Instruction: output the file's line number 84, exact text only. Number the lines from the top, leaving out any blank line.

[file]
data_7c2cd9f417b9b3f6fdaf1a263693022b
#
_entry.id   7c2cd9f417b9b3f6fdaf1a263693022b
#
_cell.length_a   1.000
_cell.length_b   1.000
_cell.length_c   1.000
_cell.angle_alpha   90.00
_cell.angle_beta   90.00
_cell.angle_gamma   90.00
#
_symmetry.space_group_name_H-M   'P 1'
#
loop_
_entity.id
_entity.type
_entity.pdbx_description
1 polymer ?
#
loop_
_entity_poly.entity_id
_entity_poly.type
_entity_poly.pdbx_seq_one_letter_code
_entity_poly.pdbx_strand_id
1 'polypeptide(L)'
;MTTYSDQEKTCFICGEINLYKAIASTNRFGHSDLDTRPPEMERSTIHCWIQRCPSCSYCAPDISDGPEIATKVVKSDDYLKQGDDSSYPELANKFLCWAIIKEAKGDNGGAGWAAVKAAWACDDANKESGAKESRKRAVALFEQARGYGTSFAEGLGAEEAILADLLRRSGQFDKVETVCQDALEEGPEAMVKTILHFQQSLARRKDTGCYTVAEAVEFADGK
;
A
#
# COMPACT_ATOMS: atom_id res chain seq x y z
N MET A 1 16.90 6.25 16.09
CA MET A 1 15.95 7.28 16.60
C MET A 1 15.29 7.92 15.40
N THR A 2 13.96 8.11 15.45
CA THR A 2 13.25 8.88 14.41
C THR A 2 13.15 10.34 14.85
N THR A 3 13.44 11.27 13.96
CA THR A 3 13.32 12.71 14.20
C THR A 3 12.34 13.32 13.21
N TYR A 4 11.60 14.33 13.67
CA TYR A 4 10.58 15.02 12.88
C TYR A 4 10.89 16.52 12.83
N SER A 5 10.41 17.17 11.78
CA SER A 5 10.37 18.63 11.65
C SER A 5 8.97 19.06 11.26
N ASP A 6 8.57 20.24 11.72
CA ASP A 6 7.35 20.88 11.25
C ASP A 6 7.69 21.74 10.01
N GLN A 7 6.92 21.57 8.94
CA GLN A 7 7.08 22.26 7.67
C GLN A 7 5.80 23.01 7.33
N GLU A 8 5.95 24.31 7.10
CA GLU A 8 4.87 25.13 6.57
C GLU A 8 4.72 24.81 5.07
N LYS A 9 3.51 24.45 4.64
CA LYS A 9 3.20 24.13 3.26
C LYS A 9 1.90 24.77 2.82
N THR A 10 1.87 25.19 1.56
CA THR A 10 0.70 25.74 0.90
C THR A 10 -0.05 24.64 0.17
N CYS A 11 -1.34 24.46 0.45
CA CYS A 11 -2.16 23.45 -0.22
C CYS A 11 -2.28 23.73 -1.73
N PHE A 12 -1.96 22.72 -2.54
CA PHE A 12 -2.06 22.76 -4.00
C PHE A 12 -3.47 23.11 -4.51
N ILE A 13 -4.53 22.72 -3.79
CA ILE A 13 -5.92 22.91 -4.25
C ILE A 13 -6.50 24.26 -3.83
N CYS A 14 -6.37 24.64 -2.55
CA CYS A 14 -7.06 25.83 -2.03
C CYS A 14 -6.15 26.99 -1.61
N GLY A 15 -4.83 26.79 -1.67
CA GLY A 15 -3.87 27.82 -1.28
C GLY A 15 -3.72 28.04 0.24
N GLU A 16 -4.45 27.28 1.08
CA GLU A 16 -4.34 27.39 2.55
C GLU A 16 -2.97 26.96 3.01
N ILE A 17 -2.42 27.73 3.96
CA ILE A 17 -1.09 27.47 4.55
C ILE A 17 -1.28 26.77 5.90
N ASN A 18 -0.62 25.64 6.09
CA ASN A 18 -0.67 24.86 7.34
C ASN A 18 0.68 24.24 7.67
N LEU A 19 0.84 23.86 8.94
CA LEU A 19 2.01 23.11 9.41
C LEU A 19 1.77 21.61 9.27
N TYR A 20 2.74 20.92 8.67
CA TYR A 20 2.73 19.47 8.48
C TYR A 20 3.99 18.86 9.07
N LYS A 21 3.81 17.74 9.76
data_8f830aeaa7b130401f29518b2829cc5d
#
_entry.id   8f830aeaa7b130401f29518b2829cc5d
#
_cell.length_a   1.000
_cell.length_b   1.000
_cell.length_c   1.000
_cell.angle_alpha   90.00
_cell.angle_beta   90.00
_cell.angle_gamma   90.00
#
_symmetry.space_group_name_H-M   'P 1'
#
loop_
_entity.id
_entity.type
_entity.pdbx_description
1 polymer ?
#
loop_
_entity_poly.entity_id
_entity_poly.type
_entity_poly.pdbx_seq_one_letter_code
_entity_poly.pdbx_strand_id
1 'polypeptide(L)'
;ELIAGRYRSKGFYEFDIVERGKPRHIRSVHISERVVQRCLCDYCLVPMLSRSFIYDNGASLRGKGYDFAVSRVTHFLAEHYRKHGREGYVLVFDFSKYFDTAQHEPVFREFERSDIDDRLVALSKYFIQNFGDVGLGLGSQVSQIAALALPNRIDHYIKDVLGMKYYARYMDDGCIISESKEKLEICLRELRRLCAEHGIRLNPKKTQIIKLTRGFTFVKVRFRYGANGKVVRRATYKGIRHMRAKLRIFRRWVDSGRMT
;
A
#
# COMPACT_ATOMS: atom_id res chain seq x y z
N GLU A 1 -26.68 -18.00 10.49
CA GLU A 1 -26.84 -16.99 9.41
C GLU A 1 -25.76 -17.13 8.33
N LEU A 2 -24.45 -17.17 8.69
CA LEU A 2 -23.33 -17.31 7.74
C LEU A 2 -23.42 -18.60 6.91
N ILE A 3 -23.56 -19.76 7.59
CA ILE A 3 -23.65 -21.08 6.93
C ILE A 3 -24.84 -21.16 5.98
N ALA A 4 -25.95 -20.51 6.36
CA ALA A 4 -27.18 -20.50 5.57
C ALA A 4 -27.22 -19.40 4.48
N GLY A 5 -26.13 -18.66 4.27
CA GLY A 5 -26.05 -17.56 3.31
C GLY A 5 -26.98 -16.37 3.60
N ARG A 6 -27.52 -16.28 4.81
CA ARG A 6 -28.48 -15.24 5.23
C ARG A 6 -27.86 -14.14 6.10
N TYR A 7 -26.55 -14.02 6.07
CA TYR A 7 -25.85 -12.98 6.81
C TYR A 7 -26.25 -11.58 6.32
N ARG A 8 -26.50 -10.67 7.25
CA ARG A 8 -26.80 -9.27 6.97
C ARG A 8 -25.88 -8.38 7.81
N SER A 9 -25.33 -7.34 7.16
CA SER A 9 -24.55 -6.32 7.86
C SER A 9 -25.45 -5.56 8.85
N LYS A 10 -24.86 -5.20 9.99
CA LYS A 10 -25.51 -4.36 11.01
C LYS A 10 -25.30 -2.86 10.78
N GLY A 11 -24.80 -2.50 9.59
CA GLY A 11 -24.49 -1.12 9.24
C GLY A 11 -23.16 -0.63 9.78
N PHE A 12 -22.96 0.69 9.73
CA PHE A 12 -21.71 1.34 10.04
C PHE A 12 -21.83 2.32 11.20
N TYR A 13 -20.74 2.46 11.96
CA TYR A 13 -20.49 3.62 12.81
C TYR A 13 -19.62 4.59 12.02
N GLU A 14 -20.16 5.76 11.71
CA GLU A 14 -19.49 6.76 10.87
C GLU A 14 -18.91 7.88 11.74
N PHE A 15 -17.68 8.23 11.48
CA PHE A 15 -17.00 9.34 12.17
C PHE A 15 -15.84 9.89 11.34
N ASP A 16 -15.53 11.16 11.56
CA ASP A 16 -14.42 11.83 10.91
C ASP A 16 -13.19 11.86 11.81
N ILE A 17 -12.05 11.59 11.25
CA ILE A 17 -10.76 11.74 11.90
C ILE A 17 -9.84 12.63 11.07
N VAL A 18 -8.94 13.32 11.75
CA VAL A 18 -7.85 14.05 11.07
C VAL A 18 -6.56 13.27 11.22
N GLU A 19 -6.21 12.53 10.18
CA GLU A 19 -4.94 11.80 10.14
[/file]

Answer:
C ASN A 18 0.68 24.24 7.67